This research sought to examine the experiences of secondary science pre-service teachers when planning and integrating SSI-based learning methods, as well as their interpretations of those experiences. The phenomenological approach was employed to guide the analysis as illustrated by Van Manen (1990). The analysis of the interviews revealed the following themes: Transformation, dilemmas, critiques, struggles, and change. In this part, the findings were presented under these themes.
The participants clearly emphasized the transformation of their ideas when explaining their experiences during the study process. Owing to their participation in developing and implementing their SSI-based instructional processes, their firm views, understandings, and concepts have shifted dramatically. The transformation did not happen suddenly, rather it extended over time. The types of ideas transformed varied greatly, including the areas of science, data, and environment, as well as truth and ethics.
Science and data
One of the greatest transformations occurred in the participants’ perception of what science and scientific evidence meant. The participants firmly agreed that their prior understanding of science and data was not adequate to better address SSI. Their research on SSI has, however, led them to extend their understanding of how science works. As they investigated the issues that they focused in their instructional modules, they first realized the social and cultural impacts on science. They stated that how scientists go about their business was quite different from how they thought it was. This was the result of their prior learning experiences about science and scientific method, according to the participants.
The participants found this transformation of ideas about science quite surprising though. As pre-service science teachers, they did not expect themselves to have misconceptions about science. One reason behind the transformation was that they did not have experiences of learning SSI.
“I don't believe I've ever known much about SSI before. Of course, we heard about climate change or the contamination of water and air. But, you know what I mean, they didn't teach us these subjects, like SSI. Just the facts, a bunch of information.”
According to another participant, because her experiences of learning science were mainly based on science content and sometimes doing lab experiments, she learned science that was decontextualized from the society and environment in which it occurs.
In addition to science, the participants of the study reported that their views on data were dramatically altered. The findings showed that the participants’ initial views about data were mostly numbers, while verbal comments were included in their interpretation of data after being exposed to SSI. As they researched SSI, they realized that the insights of the people from diverse perspectives and backgrounds were essential.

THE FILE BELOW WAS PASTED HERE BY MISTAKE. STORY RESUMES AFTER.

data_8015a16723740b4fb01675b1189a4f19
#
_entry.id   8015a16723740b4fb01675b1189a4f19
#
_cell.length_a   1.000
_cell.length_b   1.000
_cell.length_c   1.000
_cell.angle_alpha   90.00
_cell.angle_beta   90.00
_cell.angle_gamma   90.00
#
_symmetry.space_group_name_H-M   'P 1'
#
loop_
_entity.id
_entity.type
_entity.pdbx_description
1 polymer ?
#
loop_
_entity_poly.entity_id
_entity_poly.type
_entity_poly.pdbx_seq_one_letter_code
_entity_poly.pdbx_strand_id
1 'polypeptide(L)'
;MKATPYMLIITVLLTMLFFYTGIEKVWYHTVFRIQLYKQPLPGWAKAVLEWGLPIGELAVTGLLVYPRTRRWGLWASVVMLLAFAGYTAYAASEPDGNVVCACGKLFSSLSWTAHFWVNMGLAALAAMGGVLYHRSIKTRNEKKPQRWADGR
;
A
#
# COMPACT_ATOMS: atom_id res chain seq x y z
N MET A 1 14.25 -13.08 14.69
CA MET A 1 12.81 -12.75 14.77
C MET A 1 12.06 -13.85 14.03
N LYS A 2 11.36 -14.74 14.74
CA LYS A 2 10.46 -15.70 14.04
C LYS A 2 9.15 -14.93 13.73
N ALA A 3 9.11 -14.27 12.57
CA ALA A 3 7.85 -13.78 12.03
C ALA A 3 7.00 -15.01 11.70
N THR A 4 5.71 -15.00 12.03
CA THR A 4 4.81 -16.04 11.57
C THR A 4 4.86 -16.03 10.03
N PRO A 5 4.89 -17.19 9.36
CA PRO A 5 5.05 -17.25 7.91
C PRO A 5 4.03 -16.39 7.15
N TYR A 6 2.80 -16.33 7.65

“Data does not mean just numbers and tables. It is unfortunate that most individuals just believe in numbers. After doing research on SSI, I found that the words and statements of persons who face these challenges personally are worth more than anything.”
Moreover, they noted that scientists were not the only group who collects data, yet they can use secondary data that was from the people who witness and/or experience these issues. Hence, it is fair to say that their definition of what constitutes data has shifted significantly during the process. Just one participant maintained that empirical evidence should be based on a quantitative methodology, while three of the participants openly suggested that qualitative data, such as observations and interviews, was required for a holistic interpretation of the SSI.
“If we wanna understand the scientific aspects of SSI, yes, the data is necessary. But how to understand facets of economics, sociology, society, and so on. We need other kinds of evidence, such as observations and interviews, and qualitative data.”
The analysis of the data revealed that another transformation occurred in the participants’ understanding of the environment. Initially, the participants approached the environment independently of human society. They claimed that while they acknowledged the human impact on the environment, they were not aware of the clear boundary between the environment and society. Their statements, however, suggested that the essence of SSI helped them appreciate the intertwined relationship between humans and the environment, as well as how these two affect each other. Hence, they accepted the truth that human beings are an essential part of the environment.
“The environment should not be treated as isolated from human society. We also sound that the world is on one side, while on the other side is culture. This isn't real. That’s not true. As we have been researching SSI subjects. I found that we are living in the environment, really. As well as animals and trees, we are part of this system. In most SSI, that's where the social component comes from.”
One of the participants argued that they felt isolated from the world by living in a very developed area, so they did not consider themselves part of the ecosystem. Since SSI are mostly environmental issues that have strong ties with scientific and social situations, their environmental pre-conceptions blossomed into a comprehensive and inclusive way. His perception of the environment, as one of the participants said, originally consisted of plants, flowers, and animals, while SSI’s comprehensive and multidimensional framework made her realize that there was more to the environment than these components. She added that in the sense of the environment, social elements of SSI, such as economics and culture, should also be taken into account.
Truth and ethics